The West African Examination Council (WAEC) exams is synonymous with graduating from Senior Secondary School in Nigeria and other countries in West Africa. If you’ll be sitting for WAEC exams, it’s normal to be curious about the body conducting the exam. To help you, I’ll be providing answers to some questions students usually ask concerning the WAEC examinations.
History of WAEC in West Africa
Between 1949 to 1950, Dr. Jeffery travelled Gambia, Sierra Leone, Ghana and Nigeria After his trip, he wrote a report suggesting the West African Examinations Council. In late March 1950, four West African nations unanimously agreed and published the report, and the West African Inter-Territorial Secretariat issued an ordinance establishing the Council as a legal entity.
The Gold Coast Legislative Assembly passed the West African Examinations Council Ordinance No. 40 of 1951 in December 1951. Similar legislation by Nigeria, Sierra Leone, and Gambia made it effective. WAEC opened a temporary office in Accra, led by the late Kenneth Humphreys, the Council’s first Registrar.
By 1953, the Accra Office had moved to a facility near the former Department of Education on Rowe Road, and a permanent site in Achimota had been secured. Later in the year, Achimota’s new office buildings opened. In the same year, the Nigerian government made available big offices at the Technical Institute, Yaba, for the Deputy Registrar.
In Sierra Leone and Gambia, the Council worked through the Ministry of Education. In 1958, a Freetown office opened. Opening of the Council’s London Office in 1997. The Council’s national office in Gambia established in Banjul in 1973. The first Council meeting was held in Accra from March 24th to 27th 1953.
The governments of Gambia, Sierra Leone, Ghana, and Nigeria nominated 13 members and ten observers. The Council received a brief report from the Registrar and established five committees. The names of the Committees have varied over time. Liberia became the fifth member of WAEC in 1974. The Council opened an office in Liberia in 1976, and relocated into its own building in Monrovia in January 1977.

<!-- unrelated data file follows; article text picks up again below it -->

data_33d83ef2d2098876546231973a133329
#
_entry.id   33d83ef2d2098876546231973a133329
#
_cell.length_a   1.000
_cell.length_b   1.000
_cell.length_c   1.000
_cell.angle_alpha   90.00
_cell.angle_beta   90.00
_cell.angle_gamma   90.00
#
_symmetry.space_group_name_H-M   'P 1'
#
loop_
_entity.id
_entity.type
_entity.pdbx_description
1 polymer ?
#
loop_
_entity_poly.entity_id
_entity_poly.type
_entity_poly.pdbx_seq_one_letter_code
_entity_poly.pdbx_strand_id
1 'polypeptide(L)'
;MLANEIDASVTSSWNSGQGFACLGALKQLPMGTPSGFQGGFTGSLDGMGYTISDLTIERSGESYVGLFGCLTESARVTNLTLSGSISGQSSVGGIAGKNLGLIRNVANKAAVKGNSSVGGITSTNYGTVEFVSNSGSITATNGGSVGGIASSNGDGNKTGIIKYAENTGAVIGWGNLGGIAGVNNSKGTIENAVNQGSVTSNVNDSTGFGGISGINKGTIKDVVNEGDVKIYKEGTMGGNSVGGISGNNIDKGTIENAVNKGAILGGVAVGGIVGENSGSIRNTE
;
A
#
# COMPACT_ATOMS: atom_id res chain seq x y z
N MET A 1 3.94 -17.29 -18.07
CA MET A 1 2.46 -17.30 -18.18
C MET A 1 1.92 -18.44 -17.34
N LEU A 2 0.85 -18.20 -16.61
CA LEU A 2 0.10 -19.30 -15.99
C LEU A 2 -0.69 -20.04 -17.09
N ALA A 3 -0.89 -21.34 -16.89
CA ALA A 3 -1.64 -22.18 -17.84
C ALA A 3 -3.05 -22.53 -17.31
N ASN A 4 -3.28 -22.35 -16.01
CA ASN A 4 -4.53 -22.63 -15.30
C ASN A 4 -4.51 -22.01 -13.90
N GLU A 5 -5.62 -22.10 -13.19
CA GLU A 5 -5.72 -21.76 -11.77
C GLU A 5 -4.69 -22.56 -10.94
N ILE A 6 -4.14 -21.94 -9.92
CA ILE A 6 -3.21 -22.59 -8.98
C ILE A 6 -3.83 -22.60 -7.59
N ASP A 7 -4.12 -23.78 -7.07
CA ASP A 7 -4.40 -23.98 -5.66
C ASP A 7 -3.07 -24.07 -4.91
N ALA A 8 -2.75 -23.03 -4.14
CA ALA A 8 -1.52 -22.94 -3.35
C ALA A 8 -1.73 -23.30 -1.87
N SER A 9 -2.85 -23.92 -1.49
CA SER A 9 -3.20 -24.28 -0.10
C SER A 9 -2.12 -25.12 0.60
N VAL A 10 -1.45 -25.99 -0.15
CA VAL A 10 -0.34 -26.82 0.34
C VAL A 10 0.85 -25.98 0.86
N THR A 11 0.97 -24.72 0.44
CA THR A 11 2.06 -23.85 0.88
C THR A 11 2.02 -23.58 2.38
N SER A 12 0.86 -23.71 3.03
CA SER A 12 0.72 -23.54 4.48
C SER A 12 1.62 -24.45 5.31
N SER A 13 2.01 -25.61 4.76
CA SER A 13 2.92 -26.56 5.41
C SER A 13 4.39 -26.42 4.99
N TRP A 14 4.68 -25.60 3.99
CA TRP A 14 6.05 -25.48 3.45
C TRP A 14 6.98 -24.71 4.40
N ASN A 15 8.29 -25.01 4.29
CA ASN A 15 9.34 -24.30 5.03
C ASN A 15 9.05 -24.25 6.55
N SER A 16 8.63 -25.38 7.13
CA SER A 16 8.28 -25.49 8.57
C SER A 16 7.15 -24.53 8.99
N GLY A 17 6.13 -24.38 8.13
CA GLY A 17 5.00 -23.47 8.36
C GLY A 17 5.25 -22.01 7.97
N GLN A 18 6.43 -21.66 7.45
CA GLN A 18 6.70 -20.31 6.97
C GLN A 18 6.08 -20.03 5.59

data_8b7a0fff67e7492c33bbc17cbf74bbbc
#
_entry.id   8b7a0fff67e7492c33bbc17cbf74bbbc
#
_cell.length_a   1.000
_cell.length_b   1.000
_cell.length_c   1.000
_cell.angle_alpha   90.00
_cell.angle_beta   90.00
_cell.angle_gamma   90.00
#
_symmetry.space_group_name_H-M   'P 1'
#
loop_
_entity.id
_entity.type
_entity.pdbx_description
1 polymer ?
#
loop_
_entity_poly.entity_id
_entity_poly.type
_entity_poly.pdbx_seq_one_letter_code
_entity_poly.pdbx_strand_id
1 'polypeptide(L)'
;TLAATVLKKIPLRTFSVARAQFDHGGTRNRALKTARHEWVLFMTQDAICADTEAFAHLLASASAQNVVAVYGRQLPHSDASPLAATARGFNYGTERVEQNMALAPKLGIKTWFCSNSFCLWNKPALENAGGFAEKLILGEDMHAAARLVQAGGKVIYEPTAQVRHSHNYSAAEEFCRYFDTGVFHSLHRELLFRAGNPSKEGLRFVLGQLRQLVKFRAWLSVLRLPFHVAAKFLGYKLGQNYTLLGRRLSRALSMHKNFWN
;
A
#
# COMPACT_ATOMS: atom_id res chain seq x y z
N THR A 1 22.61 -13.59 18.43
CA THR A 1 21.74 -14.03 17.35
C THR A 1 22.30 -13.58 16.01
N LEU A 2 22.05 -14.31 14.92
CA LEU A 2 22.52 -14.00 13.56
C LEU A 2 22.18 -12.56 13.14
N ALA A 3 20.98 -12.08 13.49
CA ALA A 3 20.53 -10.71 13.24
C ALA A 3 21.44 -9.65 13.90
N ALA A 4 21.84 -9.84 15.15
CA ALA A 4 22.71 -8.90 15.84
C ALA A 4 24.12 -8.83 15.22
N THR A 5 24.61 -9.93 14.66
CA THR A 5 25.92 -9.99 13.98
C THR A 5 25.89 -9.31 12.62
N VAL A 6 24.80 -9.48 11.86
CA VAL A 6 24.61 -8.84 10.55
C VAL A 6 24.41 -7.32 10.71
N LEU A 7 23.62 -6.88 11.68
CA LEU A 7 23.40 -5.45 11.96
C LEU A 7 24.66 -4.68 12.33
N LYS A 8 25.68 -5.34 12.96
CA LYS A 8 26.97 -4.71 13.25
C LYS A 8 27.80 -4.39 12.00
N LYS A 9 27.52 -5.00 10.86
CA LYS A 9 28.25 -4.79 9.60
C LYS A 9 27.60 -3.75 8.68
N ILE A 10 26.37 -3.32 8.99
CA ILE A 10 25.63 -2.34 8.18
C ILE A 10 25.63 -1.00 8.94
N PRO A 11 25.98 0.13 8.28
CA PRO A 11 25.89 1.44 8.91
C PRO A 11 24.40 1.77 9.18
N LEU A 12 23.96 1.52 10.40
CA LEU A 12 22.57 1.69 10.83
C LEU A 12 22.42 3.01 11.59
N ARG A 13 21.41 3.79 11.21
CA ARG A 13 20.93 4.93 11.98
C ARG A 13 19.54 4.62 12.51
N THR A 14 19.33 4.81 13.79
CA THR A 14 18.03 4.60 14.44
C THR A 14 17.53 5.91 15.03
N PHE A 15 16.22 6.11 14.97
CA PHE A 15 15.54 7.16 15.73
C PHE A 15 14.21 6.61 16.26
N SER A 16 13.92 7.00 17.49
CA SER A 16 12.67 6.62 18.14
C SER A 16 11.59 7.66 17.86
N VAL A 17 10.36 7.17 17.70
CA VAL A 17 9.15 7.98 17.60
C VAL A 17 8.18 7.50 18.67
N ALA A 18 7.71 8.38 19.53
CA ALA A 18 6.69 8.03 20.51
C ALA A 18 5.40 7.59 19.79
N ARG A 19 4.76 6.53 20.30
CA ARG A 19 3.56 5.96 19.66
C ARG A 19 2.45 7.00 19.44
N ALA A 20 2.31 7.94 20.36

Currently, WAEC organizes the West African Senior School Certificate Exams in West African countries. WAEC has substantially aided education in Anglophone West African countries by coordinating and awarding certificates. The council also established an endowment fund to support education in West Africa through lectures and financial assistance.
Every year, about three million people register for WAEC exams. The council also assists other test bodies in exam coordination. WAEC currently administers four types of exams. They are International Examinations, National Examinations, and Examinations performed in partnership with other examining bodies.
Frequently Asked Questions About WAEC
- How many countries do write WAEC?
WAEC is written in five West African Countries. This includes Nigeria, Ghana, Sierra Leone, Liberia, and Gambia. The exam is known as West African Senior School Certificate Examination (WASSCE). Only those who are done with Secondary School can take WAEC. In other words, you must be up to SS2 or SS3 to write WAEC. WAEC conducts three exams in a year; two exams for private students, and one for school (public) candidates.
- What’s the difference between SSCE and WAEC?
SSCE is any exam you write to graduate from Senior Secondary School. It stands for Senior School Certificate Exam. WAEC examination is an SSCE that’s why it’s known as West African Senior School Certificate Examination (WASSCE). Also, NECO is an SSCE and so is the term examination you write during your final year in Senior Secondary School. However, WASSCE and NECO SSCE are the most renowned as you need at least one to get into higher institution.
- Does WAEC have an age limit?
There’s no age limit for taking WAEC exams as people can choose to be educated at any time. The age issue is one of the reasons why we have WAEC for Private and School (Public) students. You can register and write WAEC even if you’re 70 years. However, most students sitting for WAEC exams in Nigerian secondary schools are teenagers. It’ll look odd to see a 60 or 70 years old person with school uniform on and writing WAEC. Hence, such candidates are advised to take WAEC for private candidates (also known as WAEC GCE) instead.
- Can I pay someone to write WAEC for me?
No, you can’t pay someone to write exam for you. Impersonation is a crime that attracts serious consequences, you can go to jail. If you want to register for WAEC exams, make out time to study and you should have no problems with passing. Majority of WAEC questions are objectives (A,B,C,D) so the answer is already available. You just need to take your time to think about the answer before shading.
- Can two WAEC results be combined?
Yes, when applying to a higher institution or when registering for JAMB, you can combine two WAEC results if you have problems with either that’s resolved in the other. However, a few schools, and some specific higher institution courses don’t accept result combination. Therefore, you should check with your school and course to know if you can combine result. But it’s 100% allowed for JAMB.
- Is D7 a good grade in WAEC?
D7 is a pass grade but the minimum pass grade most schools accept for required subjects is a C. For example, Maths and English are two compulsory subjects for almost every course; you can’t get admission if you score D7 is any of them. If you’re a science student, your most important courses are English, Maths, Chemistry, Physics, etc. If you wrote Commerce, for example, and got a D7 grade, you can gain admission as Commerce isn’t needed for science courses.